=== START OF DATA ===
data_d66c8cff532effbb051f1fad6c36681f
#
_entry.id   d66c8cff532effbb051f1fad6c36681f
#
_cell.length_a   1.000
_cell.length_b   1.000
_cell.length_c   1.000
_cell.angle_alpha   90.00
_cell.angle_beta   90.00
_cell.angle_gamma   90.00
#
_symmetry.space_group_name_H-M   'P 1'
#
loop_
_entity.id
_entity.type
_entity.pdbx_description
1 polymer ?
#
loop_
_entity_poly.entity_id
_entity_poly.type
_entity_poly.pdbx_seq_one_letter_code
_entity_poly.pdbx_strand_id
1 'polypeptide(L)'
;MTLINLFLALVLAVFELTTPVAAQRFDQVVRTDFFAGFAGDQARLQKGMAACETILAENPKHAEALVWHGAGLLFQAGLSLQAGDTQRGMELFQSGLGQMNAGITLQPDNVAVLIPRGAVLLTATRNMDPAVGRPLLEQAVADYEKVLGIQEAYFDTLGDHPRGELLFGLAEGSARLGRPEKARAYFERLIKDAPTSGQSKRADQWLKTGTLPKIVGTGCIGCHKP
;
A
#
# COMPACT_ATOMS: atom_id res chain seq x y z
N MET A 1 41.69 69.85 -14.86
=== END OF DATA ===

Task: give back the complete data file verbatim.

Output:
data_d66c8cff532effbb051f1fad6c36681f
#
_entry.id   d66c8cff532effbb051f1fad6c36681f
#
_cell.length_a   1.000
_cell.length_b   1.000
_cell.length_c   1.000
_cell.angle_alpha   90.00
_cell.angle_beta   90.00
_cell.angle_gamma   90.00
#
_symmetry.space_group_name_H-M   'P 1'
#
loop_
_entity.id
_entity.type
_entity.pdbx_description
1 polymer ?
#
loop_
_entity_poly.entity_id
_entity_poly.type
_entity_poly.pdbx_seq_one_letter_code
_entity_poly.pdbx_strand_id
1 'polypeptide(L)'
;MTLINLFLALVLAVFELTTPVAAQRFDQVVRTDFFAGFAGDQARLQKGMAACETILAENPKHAEALVWHGAGLLFQAGLSLQAGDTQRGMELFQSGLGQMNAGITLQPDNVAVLIPRGAVLLTATRNMDPAVGRPLLEQAVADYEKVLGIQEAYFDTLGDHPRGELLFGLAEGSARLGRPEKARAYFERLIKDAPTSGQSKRADQWLKTGTLPKIVGTGCIGCHKP
;
A
#
# COMPACT_ATOMS: atom_id res chain seq x y z
N MET A 1 41.69 69.85 -14.86